// 2.
    let lastRequest = URLSession.shared.tasks.last?.currentRequest
    XCTAssertEqual(lastRequest?.url, URLRequest.search(term: "A").url)
}
  1. Unlike the example with Mocking, the search() method fires a real HTTP request, and invokes the completion callback as soon as it receives a response. That it, asynchronously. For this reason we are we do not handle it.
  2. To validate that MusicService has fired a correct HTTP request, we take the last URLRequest from URLSession, and compare its url with the expected one.

An attentive reader might have noticed that URLSession does not expose a list of its tasks synchronously. Indeed, we’ve been using a helper method for this:

extension URLSession {
    var tasks: [URLSessionTask] {
        var tasks: [URLSessionTask] = []
        let group = DispatchGroup()
        group.enter()
        getAllTasks {
            tasks = $0
            group.leave()
        }
        group.wait()
        return tasks
    }
}

In the test after, pretend that MusicService has received a response, and test the method parse(). The tricky thing is that this method is private. What we are going to do is trade encapsulation for testability, and make parse() internal:

struct MusicService {
    ...
    func parse(data: Data?, error: Error?) -> Result<[Track], Error> { ... }
}

Now nothing prevents us from testing the method parse() directly:

func testSearchAfterWithSuccess() throws {
    let expectedTracks = [Track(trackName: "A", artistName: "B")]
    let response = try JSONEncoder().encode(SearchMediaResponse(results: expectedTracks))
    
    let sut = MusicService()
    
    let result = sut.parse(data: response, error: nil)
    
    XCTAssertEqual(result.value, expectedTracks)
}

We can also validate the negative case:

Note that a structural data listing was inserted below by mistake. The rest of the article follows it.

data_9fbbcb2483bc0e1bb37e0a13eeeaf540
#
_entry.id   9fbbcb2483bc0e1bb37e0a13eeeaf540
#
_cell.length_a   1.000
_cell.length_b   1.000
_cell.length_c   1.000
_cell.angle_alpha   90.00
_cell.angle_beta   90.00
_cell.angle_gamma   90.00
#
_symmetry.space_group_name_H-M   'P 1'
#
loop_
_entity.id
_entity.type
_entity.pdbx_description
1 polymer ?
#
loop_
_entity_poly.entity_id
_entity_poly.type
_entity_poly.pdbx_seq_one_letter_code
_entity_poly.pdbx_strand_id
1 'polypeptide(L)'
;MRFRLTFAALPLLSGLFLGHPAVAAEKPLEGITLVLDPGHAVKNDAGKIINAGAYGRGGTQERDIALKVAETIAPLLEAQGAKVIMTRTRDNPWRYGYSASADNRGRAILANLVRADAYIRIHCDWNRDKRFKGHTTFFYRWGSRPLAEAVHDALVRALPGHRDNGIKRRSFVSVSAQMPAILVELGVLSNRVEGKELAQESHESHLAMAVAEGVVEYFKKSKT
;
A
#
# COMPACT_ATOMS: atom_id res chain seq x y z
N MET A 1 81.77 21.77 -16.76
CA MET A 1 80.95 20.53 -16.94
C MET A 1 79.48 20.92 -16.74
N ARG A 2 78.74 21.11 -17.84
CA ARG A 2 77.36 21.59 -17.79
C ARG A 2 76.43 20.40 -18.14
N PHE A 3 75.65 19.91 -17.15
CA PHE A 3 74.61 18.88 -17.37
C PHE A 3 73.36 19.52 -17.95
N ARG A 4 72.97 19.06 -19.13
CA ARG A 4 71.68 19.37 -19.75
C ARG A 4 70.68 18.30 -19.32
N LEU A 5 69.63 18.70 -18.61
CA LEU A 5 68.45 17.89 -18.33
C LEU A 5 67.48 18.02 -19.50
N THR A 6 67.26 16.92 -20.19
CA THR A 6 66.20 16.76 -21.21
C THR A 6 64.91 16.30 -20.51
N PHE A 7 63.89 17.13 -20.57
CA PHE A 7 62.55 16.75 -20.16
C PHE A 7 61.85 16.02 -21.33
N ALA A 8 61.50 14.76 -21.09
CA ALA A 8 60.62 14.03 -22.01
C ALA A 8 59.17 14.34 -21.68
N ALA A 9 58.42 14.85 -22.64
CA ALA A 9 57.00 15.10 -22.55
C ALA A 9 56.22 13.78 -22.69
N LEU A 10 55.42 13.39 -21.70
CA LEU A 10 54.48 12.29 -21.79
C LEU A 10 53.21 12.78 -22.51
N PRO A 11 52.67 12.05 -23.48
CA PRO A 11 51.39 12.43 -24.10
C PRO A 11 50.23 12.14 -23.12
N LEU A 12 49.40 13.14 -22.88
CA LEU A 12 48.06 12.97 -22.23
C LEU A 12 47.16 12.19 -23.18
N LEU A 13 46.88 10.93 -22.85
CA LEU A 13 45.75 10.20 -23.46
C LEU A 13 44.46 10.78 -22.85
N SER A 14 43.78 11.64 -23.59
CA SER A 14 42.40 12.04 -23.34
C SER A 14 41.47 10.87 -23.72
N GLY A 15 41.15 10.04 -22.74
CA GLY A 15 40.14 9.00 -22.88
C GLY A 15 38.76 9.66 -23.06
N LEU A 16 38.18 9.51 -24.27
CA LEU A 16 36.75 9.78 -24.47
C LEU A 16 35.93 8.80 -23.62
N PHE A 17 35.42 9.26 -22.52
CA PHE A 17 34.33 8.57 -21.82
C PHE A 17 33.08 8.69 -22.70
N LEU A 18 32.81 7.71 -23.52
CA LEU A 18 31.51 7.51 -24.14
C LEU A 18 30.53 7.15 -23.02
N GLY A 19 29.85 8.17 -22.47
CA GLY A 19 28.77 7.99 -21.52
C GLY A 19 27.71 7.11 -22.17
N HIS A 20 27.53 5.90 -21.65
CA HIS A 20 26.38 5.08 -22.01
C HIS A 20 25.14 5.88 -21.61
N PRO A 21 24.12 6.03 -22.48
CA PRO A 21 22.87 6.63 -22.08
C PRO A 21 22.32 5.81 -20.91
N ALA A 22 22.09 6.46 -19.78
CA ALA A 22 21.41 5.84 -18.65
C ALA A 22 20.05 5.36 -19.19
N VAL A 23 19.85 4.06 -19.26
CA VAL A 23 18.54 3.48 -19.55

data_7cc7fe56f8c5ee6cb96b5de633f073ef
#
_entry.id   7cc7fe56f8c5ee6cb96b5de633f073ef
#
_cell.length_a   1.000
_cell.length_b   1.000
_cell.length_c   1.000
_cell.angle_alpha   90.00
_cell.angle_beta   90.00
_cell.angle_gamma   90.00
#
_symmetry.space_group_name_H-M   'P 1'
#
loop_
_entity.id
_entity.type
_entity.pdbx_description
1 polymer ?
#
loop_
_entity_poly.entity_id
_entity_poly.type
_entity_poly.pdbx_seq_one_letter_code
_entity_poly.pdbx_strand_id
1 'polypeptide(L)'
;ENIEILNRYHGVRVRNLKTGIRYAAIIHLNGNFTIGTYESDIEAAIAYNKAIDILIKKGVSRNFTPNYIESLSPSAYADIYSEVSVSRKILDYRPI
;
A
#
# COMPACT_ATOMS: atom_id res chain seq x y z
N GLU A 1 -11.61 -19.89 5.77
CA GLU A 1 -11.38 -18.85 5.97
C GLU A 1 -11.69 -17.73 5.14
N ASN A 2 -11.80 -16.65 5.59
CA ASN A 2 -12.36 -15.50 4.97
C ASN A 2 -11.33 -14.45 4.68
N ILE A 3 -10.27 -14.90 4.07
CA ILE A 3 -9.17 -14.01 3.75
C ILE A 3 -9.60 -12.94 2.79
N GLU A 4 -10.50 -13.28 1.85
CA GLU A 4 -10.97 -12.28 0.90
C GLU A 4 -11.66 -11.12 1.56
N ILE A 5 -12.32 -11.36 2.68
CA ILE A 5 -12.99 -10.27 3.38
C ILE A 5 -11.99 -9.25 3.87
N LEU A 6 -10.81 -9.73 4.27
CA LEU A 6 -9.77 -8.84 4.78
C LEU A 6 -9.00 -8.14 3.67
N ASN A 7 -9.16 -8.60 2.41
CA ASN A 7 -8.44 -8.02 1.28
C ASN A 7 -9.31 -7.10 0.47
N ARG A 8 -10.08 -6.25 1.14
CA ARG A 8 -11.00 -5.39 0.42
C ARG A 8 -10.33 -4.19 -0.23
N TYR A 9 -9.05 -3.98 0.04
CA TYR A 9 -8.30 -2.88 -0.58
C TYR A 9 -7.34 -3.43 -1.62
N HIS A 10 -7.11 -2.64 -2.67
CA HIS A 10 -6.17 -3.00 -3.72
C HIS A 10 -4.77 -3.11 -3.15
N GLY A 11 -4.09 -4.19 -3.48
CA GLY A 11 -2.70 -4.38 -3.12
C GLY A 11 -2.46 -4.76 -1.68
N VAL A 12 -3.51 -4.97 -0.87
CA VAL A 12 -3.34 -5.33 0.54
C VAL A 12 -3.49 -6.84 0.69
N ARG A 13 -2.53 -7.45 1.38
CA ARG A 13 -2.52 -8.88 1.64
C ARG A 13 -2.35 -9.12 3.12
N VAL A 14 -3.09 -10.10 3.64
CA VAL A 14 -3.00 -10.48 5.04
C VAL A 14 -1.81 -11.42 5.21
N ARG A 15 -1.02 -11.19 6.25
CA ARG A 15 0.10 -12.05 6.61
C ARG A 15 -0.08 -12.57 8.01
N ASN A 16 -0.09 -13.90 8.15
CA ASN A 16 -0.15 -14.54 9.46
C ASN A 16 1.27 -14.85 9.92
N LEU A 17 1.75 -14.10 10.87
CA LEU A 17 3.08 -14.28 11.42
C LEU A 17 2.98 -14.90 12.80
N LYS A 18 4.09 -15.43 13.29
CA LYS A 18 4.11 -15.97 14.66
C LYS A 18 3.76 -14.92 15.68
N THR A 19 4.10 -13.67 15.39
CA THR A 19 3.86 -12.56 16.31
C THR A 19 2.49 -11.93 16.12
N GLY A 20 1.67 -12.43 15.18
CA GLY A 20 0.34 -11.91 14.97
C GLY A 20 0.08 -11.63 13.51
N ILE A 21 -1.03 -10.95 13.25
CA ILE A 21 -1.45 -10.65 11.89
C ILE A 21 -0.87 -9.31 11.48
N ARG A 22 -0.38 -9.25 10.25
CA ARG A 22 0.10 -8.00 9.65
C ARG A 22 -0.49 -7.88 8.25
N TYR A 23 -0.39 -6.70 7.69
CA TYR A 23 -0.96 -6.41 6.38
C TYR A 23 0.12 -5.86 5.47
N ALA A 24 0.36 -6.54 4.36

func testSearchAfterWithFailure() {
    let sut = MusicServiceWithoutDependency()
    
    let result = sut.parse(data: nil, error: DummyError())
    
    XCTAssertTrue(result.error is DummyError)
}

struct DummyError: Error {}

Expectations

Up to this point, we were able to verify asynchronous code with synchronous tests, avoiding the complexity of writing multithreading code in tests altogether.

What if we cannot use Mocking since it is too risky or too long to refactor an SUT? What if we also cannot use Before & After since there are no noticeable changes in the SUT that we can verify in the test before? In this case, asynchronous code in tests is unavoidable. The next two patterns lend themselves to writing multithreading tests effectively.

The Expectations pattern is based on the usage of XCTestExpectation.

Expectation is an expected outcome in an asynchronous test.

The pattern can be summarized into four steps:

  1. Create an instance of XCTestExpectation.
  2. Fulfill the expectation when async operation has finished.
  3. Wait for the expectation to be fulfilled.
  4. Assert the expected result.

We are going to test the version of MusicService with HTTPClient. Let’s recall the implementation:

protocol HTTPClient {
    func execute(request: URLRequest, completion: @escaping (Result<Data, Error>) -> Void)
}
 
struct MusicService {
    let httpClient: HTTPClient
    
    func search(_ term: String, completion: @escaping (Result<[Track], Error>) -> Void) {
        httpClient.execute(request: .search(term: term)) { result in
            completion(self.parse(result))
        }
    }
    
    private func parse(_ result: Result<Data, Error>) -> Result<[Track], Error> { ... }
}

The primary difference is that HTTPClient won’t be mocked. As you already might have guessed, we are going to write an integration test:

func testSearch() {
    // 1.
    let didReceiveResponse = expectation(description: #function)
    
    // 2.
    let sut = MusicService(httpClient: RealHTTPClient())
    
    // 3.
    var result: Result<[Track], Error>?
    
    // 4.
    sut.search("ANYTHING") {
        result = $0
        didReceiveResponse.fulfill()
    }
    
    // 5.
    wait(for: [didReceiveResponse], timeout: 5)
    
    // 6.
    XCTAssertNotNil(result?.value)
}
  1. Create an instance of XCTestExpectation.
  2. Initialize SUT with RealHTTPClient. That is, the one used in production.
  3. Declare a variable which will hold a result of the search() method once it completes.
  4. In the search() callback, fulfill the expectation, and store the received result into the variable.
  5. Wait for up to 5 seconds for search() to fulfill.
  6. Assert that a successful request has been received.

More Use Cases for Expectations